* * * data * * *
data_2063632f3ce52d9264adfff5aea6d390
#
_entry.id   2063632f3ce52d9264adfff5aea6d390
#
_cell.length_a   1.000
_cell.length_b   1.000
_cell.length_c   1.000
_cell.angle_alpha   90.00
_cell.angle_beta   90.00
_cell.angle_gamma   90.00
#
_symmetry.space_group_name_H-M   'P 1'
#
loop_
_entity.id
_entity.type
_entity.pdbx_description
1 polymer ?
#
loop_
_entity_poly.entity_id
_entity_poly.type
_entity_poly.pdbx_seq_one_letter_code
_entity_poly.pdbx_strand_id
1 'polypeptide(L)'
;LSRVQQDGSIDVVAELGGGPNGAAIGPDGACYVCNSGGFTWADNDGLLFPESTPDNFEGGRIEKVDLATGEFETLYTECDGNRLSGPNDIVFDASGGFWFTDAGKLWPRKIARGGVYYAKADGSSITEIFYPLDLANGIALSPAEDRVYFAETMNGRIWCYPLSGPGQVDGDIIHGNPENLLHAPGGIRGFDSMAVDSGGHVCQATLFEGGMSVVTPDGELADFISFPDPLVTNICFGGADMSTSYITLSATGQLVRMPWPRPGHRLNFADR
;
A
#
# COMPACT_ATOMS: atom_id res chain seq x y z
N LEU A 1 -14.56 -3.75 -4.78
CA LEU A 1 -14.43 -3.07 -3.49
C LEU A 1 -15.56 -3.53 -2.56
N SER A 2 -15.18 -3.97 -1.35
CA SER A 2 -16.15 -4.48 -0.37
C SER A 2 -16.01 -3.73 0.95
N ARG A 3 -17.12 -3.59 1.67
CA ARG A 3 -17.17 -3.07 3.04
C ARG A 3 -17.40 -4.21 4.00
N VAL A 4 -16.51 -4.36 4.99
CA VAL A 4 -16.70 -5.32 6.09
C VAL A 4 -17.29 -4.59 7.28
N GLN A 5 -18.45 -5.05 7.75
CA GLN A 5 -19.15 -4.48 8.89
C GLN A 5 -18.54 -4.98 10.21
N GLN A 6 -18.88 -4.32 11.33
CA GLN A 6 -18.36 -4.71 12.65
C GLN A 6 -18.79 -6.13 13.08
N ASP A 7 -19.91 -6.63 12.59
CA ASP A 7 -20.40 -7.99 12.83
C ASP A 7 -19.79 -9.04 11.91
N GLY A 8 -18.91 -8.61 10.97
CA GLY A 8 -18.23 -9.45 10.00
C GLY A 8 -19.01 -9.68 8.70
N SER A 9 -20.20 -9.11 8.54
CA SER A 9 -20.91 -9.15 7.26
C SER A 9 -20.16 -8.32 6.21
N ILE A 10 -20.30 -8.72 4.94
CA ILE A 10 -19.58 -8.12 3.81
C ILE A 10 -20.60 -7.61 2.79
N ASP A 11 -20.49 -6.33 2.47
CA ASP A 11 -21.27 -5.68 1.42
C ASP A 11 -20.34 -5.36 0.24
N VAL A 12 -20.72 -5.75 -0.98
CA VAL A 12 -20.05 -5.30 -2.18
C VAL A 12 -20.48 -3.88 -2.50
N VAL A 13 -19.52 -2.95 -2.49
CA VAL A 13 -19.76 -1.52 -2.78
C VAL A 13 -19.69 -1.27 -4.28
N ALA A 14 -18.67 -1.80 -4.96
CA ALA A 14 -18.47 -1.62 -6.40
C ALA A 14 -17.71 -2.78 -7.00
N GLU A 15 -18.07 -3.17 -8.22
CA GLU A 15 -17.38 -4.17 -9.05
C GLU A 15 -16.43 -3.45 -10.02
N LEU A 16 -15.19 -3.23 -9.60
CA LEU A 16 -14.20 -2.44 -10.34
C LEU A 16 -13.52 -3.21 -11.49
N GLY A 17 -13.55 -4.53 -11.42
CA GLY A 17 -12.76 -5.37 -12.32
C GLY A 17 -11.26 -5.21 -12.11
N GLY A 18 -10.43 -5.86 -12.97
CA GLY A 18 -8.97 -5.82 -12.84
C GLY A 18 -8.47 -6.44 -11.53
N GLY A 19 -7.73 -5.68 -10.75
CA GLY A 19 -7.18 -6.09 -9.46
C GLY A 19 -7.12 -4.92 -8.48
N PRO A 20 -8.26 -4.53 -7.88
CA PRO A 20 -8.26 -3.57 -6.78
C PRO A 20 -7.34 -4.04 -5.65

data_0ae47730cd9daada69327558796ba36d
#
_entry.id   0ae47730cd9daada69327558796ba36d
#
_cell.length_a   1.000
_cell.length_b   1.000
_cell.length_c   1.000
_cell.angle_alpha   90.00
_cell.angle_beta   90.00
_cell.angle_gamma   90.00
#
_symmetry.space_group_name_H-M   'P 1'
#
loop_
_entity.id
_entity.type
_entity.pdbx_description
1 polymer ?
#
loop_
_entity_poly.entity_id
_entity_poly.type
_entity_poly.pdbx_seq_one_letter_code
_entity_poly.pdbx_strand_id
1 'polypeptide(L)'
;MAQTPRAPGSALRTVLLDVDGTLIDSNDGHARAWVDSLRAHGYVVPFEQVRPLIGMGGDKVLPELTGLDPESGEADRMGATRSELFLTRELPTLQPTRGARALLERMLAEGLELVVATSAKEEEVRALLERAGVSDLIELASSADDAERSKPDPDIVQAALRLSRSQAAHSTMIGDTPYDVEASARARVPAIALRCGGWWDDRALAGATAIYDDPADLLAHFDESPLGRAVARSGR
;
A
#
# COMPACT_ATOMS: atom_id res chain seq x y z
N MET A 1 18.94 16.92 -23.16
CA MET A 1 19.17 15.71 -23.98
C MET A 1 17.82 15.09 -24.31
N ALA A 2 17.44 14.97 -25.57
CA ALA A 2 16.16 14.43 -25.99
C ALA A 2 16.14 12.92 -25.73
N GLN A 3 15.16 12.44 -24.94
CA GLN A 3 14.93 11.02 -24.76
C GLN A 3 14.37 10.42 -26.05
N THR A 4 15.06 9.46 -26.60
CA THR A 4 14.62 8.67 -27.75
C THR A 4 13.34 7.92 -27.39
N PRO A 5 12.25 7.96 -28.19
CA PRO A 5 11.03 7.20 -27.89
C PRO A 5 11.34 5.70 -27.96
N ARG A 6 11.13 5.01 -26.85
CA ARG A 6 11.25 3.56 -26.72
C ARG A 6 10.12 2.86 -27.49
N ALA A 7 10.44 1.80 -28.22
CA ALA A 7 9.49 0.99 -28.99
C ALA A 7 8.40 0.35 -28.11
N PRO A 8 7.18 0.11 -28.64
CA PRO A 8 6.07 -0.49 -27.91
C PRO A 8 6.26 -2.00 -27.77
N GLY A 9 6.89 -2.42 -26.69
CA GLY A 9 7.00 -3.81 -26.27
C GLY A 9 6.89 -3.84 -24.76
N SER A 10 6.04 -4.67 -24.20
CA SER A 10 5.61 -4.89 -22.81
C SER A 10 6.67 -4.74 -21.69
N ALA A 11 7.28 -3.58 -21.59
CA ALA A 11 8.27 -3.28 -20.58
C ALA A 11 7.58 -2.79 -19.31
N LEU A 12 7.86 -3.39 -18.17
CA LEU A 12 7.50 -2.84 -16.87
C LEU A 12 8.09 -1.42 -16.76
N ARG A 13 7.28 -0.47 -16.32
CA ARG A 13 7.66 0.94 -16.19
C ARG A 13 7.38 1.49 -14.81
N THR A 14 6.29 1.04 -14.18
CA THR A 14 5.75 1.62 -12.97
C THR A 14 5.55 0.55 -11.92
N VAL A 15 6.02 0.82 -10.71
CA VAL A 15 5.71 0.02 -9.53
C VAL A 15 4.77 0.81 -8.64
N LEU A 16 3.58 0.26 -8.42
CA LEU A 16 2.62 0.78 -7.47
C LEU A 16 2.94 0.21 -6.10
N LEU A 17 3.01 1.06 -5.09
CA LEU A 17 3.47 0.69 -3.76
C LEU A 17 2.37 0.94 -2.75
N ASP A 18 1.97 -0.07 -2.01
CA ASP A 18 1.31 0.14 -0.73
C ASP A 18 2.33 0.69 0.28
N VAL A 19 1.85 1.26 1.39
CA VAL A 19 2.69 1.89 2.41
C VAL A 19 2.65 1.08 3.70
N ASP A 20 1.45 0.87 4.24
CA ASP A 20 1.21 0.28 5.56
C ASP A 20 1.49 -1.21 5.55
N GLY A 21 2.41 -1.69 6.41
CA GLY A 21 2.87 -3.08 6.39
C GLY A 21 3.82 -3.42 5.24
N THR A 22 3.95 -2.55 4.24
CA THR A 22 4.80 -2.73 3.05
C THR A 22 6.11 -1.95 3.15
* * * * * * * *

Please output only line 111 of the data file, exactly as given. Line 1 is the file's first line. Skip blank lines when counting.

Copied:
_entity_poly.entity_id